Yet the artist is capable of subdued expression, as in his “Basket” series of soft amber vessels patterned with scratchy lines. Clusters of them are displayed on a rustic wooden bench and wall shelves in “Northwest Room,” an environment representative of Mr. Chihuly’s sources of inspiration.
Colorful Pendleton blankets, American Indian baskets and portraits of tribesmen shot by photographer Edward S. Curtis are displayed alongside the glass. Unfortunately, these artifacts dominate the room to detract from the delicacy of Mr. Chihuly’s creations.
His best works engage their surroundings, as in his “Persian Ceiling,” made up of more than 1,000 pieces of glass. The installation unfolds overhead to reveal layers of vessels shaped like jellyfish, starfish and shells. Walking under this backlit canopy is like encountering a bright world under the sea.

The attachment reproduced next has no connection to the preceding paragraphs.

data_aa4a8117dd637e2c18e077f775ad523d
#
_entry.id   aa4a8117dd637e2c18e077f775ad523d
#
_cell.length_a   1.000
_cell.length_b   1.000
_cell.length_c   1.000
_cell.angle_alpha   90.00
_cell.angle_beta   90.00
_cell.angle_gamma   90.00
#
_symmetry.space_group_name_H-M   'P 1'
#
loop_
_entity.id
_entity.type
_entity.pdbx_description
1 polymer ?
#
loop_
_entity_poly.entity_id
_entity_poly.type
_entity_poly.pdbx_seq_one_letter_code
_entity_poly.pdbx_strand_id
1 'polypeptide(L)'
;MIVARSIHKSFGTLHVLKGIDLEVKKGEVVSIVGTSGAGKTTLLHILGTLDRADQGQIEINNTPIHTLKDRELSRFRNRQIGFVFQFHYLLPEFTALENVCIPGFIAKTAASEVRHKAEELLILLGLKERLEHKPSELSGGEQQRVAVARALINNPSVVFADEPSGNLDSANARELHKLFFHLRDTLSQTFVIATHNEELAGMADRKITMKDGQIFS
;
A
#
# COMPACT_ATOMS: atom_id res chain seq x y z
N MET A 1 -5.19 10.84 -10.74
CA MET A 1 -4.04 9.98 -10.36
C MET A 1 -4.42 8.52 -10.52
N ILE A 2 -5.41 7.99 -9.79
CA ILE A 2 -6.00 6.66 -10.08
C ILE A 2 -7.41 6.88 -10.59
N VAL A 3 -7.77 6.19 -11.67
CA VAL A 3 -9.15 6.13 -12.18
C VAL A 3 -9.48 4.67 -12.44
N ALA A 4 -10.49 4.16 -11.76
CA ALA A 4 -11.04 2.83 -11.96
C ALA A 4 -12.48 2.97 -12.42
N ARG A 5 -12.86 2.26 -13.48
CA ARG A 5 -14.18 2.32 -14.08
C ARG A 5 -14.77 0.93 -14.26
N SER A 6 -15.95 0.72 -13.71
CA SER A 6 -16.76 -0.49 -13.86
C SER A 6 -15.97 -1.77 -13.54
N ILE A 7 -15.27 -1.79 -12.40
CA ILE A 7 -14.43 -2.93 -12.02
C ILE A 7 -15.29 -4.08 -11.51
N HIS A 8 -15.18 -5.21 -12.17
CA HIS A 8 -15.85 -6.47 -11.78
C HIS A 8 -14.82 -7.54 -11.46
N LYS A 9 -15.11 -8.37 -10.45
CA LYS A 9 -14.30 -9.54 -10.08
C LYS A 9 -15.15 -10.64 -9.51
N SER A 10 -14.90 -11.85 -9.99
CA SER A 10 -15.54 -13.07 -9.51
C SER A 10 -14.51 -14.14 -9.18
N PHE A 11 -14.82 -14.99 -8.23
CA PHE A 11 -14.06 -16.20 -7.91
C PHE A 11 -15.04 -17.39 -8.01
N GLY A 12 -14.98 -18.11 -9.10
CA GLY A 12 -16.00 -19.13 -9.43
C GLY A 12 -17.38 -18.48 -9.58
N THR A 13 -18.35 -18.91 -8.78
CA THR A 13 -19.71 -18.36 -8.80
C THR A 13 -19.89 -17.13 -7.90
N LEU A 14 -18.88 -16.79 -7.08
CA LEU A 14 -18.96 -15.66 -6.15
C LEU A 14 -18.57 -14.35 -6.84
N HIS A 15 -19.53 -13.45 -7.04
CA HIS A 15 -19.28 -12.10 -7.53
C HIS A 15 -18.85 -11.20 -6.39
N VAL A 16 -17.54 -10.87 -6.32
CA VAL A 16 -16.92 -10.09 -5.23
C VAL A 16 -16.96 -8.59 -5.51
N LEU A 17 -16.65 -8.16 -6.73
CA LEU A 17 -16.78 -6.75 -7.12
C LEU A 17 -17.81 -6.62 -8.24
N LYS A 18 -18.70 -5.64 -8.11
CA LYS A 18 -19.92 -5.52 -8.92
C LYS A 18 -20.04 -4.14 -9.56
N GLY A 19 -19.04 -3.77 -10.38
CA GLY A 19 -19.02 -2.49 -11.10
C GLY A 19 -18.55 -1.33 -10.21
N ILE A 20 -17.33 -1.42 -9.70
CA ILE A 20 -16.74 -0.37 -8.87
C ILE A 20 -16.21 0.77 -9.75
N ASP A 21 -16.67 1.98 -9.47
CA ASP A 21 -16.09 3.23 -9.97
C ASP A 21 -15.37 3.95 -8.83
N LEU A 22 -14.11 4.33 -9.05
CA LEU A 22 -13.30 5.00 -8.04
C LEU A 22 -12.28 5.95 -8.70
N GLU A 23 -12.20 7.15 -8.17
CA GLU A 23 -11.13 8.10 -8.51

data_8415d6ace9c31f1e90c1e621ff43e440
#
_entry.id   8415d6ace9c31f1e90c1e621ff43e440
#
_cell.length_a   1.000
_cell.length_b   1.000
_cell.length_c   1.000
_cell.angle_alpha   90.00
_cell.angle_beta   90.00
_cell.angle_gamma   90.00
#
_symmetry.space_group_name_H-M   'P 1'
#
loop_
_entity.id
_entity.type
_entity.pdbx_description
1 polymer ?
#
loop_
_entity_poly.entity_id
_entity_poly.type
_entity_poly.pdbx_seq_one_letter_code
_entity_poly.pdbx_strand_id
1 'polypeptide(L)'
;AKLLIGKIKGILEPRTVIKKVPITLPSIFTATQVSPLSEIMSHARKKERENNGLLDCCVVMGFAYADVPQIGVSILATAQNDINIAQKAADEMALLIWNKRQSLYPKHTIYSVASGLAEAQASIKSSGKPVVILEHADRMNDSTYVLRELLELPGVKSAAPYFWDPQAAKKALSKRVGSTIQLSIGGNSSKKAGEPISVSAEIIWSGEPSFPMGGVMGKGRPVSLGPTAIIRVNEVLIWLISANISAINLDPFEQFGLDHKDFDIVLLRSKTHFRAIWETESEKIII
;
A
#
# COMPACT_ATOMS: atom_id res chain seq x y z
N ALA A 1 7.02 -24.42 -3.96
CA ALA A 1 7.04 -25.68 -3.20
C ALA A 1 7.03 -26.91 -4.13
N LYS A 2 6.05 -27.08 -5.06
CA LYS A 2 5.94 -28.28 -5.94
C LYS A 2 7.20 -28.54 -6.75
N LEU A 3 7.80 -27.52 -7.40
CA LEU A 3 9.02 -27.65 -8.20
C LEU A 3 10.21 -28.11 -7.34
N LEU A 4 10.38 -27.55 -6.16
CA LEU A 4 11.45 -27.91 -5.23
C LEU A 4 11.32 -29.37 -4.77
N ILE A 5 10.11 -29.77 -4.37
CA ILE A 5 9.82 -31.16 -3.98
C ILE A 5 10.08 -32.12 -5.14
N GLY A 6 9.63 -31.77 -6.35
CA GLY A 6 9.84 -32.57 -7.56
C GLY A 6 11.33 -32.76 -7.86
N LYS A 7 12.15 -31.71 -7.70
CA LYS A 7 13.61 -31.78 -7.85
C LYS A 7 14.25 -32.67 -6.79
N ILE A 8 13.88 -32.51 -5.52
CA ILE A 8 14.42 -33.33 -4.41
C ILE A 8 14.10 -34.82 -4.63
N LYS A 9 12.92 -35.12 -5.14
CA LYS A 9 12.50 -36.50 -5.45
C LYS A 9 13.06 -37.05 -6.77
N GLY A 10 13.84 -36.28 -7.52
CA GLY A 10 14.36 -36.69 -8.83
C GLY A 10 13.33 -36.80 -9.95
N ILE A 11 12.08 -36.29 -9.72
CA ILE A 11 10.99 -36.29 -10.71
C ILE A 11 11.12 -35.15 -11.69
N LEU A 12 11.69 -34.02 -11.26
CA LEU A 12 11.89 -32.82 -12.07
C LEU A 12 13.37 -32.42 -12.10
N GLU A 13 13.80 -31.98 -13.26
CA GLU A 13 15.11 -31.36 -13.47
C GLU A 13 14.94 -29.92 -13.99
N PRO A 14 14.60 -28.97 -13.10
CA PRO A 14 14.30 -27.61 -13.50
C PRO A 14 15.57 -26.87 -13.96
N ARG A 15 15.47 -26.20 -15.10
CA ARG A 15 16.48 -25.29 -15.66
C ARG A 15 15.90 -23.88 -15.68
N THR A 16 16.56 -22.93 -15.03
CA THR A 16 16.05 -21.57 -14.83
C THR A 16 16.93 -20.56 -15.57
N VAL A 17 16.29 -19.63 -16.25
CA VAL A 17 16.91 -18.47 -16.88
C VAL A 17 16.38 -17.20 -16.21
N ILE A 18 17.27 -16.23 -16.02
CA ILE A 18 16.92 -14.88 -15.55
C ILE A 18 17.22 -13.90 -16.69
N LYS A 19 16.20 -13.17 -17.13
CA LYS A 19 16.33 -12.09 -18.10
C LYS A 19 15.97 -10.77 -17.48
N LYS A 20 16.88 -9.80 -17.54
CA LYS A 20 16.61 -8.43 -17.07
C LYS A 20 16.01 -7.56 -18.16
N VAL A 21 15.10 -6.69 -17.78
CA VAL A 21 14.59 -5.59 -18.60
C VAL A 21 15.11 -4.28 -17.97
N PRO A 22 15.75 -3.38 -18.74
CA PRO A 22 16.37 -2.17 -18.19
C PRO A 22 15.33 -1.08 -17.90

Vibrant color has always been a hallmark of Mr. Chihuly’s work, and the exhibit doesn’t disappoint. “Macchia Forest” presents his classic shell-shaped sculptures in luscious rainbow shades. It plays to Mr. Chihuly’s strength in evoking natural forms without literally representing specific flora or fauna.
The show concludes with “Blue Reeds,” dozens of glass spears paired with salvaged cedar logs. The juxtaposition appears forced in comparison to the “Red Reeds” set into the natural setting of the museum garden. The clustering of so many aqua spikes lacks a clear rationale other than to impress through repetition, a weakness apparent throughout this show.
WHERE:Virginia Museum of Fine Arts, 200 N. Boulevard, Richmond, VA
WHEN: Now to Feb. 10, 2013; 10 a.m. to 5 p.m. Sat.- Wed.; 10 a.m. to 9 p.m. Thurs. and Fri.
ADMISSION: $20 for adults; $16 for seniors, students and groups of 10 or more.